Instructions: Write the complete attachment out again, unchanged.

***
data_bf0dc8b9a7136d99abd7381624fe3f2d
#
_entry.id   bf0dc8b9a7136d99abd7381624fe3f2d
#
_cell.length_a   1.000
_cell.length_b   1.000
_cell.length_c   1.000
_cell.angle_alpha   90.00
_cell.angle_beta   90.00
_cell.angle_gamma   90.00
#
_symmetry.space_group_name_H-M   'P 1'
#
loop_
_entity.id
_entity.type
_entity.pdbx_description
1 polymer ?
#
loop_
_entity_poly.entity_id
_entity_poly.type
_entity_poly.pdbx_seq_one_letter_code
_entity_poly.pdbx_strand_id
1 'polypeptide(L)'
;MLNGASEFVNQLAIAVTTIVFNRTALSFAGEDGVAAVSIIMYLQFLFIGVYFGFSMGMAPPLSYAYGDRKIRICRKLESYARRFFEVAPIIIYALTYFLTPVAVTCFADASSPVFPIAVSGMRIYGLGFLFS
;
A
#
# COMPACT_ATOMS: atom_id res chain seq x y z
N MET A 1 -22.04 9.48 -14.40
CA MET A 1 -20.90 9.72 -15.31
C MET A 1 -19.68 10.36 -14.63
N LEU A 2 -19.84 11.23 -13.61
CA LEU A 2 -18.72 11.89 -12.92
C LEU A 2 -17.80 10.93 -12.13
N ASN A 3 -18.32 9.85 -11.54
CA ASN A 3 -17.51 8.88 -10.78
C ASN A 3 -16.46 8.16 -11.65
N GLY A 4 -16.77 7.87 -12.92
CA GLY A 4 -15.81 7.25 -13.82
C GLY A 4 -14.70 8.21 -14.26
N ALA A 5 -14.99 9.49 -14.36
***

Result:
data_bf0dc8b9a7136d99abd7381624fe3f2d
#
_entry.id   bf0dc8b9a7136d99abd7381624fe3f2d
#
_cell.length_a   1.000
_cell.length_b   1.000
_cell.length_c   1.000
_cell.angle_alpha   90.00
_cell.angle_beta   90.00
_cell.angle_gamma   90.00
#
_symmetry.space_group_name_H-M   'P 1'
#
loop_
_entity.id
_entity.type
_entity.pdbx_description
1 polymer ?
#
loop_
_entity_poly.entity_id
_entity_poly.type
_entity_poly.pdbx_seq_one_letter_code
_entity_poly.pdbx_strand_id
1 'polypeptide(L)'
;MLNGASEFVNQLAIAVTTIVFNRTALSFAGEDGVAAVSIIMYLQFLFIGVYFGFSMGMAPPLSYAYGDRKIRICRKLESYARRFFEVAPIIIYALTYFLTPVAVTCFADASSPVFPIAVSGMRIYGLGFLFS
;
A
#
# COMPACT_ATOMS: atom_id res chain seq x y z
N MET A 1 -22.04 9.48 -14.40
CA MET A 1 -20.90 9.72 -15.31
C MET A 1 -19.68 10.36 -14.63
N LEU A 2 -19.84 11.23 -13.61
CA LEU A 2 -18.72 11.89 -12.92
C LEU A 2 -17.80 10.93 -12.13
N ASN A 3 -18.32 9.85 -11.54
CA ASN A 3 -17.51 8.88 -10.78
C ASN A 3 -16.46 8.16 -11.65
N GLY A 4 -16.77 7.87 -12.92
CA GLY A 4 -15.81 7.25 -13.82
C GLY A 4 -14.70 8.21 -14.26
N ALA A 5 -14.99 9.49 -14.36